Now, on the subject of thrills. Two words that are both ‘thrilling’ unto themselves are ‘steak’ and ‘fried’ – yet very rarely are these two words put together, and, as I’m sure you already know, that’s precisely what we’re doing today.
Breaded Skirt Steak plated on its own vision of Calamity.
In other words, a summer dinner served over a vision of the End of the World…there’s a novel in that sentence somewhere, I’m sure.
To start things off, we begin by prepping our workstation – yes, our workstation, this isn’t a ‘quick’ or ‘easy’ meal, we’re treating ourselves today. For the workstation, you’ll need three different bowls, preferably shallow, and fill one with flour, one with an egg-wash, and another with bread-crumbs.
Now, you’re going to need about two and half pounds of skirt steak cut into strips. You’ll want to keep the strips roughly bite-sized. Then dredge each piece of steak in the flour, then in the egg-wash, and then in the breadcrumbs as pictured below.
Once that’s done, heat up a large cast-iron frying pan with about a half an inch of canola oil, and begin frying up the coated strips. Be very careful not to overcrowd the pan. You want each strip of steak to have at least a half an inch of free space around it.
The cook time here is about three minutes per side as described below.
Now, for the salad. You’ll probably be surprised to learn that one of my favorite ways to eat salad is to simply quarter a head of iceberg lettuce, arrange those on a platter with tomatoes, onions, and olives, and then top that with a dressing. It’s simple, summery, relaxed, and has a certain charm to it – and that’s exactly what I did here to today.
The dressing, however, is the star of this particular salad, the recipe for which is listed below.
On a side, I had taken the time to roast up and crumble some bacon bits. However, I got so sidetracked watching my new puppy’s reaction to her ‘First Ever Bacon,’ that I simply forgot to sprinkle it over the salad for the pictures…so imagine there’s bacon on the salad.
Finally, while the fried steak strips would pair great with a dash of hot sauce, I’m intent on turning the dial just a few more notches. After all, we’ve already come this far, so why not?
That brings us to the final item of the day – Sweet Onion Chutney.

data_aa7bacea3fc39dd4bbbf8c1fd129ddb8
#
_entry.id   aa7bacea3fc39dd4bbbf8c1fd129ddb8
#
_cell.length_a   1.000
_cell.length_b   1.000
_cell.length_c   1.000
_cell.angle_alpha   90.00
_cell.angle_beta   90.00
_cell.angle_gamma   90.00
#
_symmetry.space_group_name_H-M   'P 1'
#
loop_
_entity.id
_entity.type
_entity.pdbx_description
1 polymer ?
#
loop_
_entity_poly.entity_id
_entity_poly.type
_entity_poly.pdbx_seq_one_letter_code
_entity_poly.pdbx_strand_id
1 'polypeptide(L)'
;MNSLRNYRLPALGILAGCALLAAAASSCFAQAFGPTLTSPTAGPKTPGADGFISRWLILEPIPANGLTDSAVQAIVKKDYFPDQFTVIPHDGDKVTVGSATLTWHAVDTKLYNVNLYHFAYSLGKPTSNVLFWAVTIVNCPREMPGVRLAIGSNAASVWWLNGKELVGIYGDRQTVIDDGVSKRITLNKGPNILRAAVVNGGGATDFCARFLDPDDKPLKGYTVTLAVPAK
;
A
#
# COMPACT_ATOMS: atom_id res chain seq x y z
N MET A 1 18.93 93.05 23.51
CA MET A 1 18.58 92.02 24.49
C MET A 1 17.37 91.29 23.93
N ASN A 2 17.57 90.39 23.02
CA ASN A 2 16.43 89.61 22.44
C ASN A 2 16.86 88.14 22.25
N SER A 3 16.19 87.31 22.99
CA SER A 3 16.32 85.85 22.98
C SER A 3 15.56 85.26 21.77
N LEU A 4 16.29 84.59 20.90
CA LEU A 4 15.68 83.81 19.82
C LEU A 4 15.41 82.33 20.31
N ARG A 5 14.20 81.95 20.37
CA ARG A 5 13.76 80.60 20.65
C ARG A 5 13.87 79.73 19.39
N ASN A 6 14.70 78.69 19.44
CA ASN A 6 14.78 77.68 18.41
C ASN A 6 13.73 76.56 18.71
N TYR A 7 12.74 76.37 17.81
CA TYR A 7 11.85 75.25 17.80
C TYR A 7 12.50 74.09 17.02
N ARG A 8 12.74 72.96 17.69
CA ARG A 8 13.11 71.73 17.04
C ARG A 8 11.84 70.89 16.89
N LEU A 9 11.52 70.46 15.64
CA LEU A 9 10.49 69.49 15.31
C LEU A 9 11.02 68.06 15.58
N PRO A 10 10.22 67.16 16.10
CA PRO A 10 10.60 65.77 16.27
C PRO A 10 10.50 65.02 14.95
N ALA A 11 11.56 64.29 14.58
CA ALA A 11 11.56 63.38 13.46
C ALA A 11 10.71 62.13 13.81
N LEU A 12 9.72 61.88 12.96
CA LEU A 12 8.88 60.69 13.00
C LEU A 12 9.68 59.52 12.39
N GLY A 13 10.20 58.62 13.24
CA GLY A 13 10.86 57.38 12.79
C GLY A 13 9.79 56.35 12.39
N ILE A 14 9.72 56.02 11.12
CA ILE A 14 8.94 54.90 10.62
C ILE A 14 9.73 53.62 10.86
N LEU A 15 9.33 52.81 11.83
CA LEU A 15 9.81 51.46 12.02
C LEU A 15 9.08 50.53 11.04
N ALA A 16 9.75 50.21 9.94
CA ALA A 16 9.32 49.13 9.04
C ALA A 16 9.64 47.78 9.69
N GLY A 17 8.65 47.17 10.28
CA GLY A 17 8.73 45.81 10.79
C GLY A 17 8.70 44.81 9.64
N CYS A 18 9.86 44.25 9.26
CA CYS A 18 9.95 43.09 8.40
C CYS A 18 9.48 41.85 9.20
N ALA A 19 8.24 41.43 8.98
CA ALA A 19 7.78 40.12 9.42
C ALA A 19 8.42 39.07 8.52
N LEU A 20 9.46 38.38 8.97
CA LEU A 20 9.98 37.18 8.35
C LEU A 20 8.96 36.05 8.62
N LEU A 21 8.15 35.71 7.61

Simply heat a large cast iron frying pan, dry, and add in the onions and let them roast.
Then add in the chopped garlic, raisins, the seasonings listed below, and then toss that together until the seasonings are well distributed. Then drizzle with olive oil, balsamic vinegar, add in the chopped basil and parsley, and toss again. You can serve this warm or cold according to your preference.
10 minPrep Time
15 minCook Time
25 minTotal Time
- 2 ½ lbs. skirt steak – cut into strips
- 1 ½ cups flour
- 2 ½ cups bread crumbs
- 4 eggs beaten with a splash of water
- Canola oil for frying
- 2 large sweet onions (Vidalia) - sliced
- 5 – 6 cloves of garlic – chopped
- 10 – 12 fresh basil leaves – chopped
- ½ cup of raisins – chopped
- Healthy handful of fresh Italian parsley – stems removed and chopped
- ½ tsp. salt
- ½ tsp. fresh ground black pepper
- ¼ tsp. red pepper flakes
- 1 tbs. balsamic vinegar
- 2 tsp. sugar
- 2 – 3 tbs. olive oil
- 2 tbs. white vinegar
- 1 tsp. salt
- 1 tsp. fresh ground black pepper
- ¾ cup olive oil
- 1 – 2 cloves of garlic – roasted
- 3 tbs. sour cream
- 3 tbs. Parmesan cheese
- Juice of 1 lemon
- 12 – 14 fresh basil leaves
- ½ tsp. dried oregano
- 4 – 5 tbs. honey
- Set a station with 3 bowls; one for the flour, one for the egg-wash and one with the bread crumbs.
- Dredge each piece of steak first in the flour, then in the egg wash and finally in the breadcrumbs.
- Heat a large cast-iron frying pan with about ½ inch of canola oil and place the prepared steak pieces carefully in the hot oil. Do Not Overcrowd the Pan!
- When one side becomes a beautiful golden color turn over and let the other side become a beautiful golden color as well.
- The cook time is about 2 – 3 minutes per side.
- Remove the cooked pieces from the pan and place on a platter prepared with paper towels.
- Heat a large cast iron frying pan and add the sliced onions. Let the onions become a beautiful golden color.
- Add the chopped garlic and raisins and toss. Add the seasonings and the sugar and toss.
- Add the olive oil, balsamic vinegar and the chopped basil and parsley and toss.
- Remove from the heat and serve warm or cold.
- Combine all of the ingredients for the dressing in a food processor and process to desired consistency. Taste for your preference of seasonings.
Now serve this all on some cataclysmic dishware, and you’ve got a laid-back summer feast that equal parts elegance, parody, and deliciousness.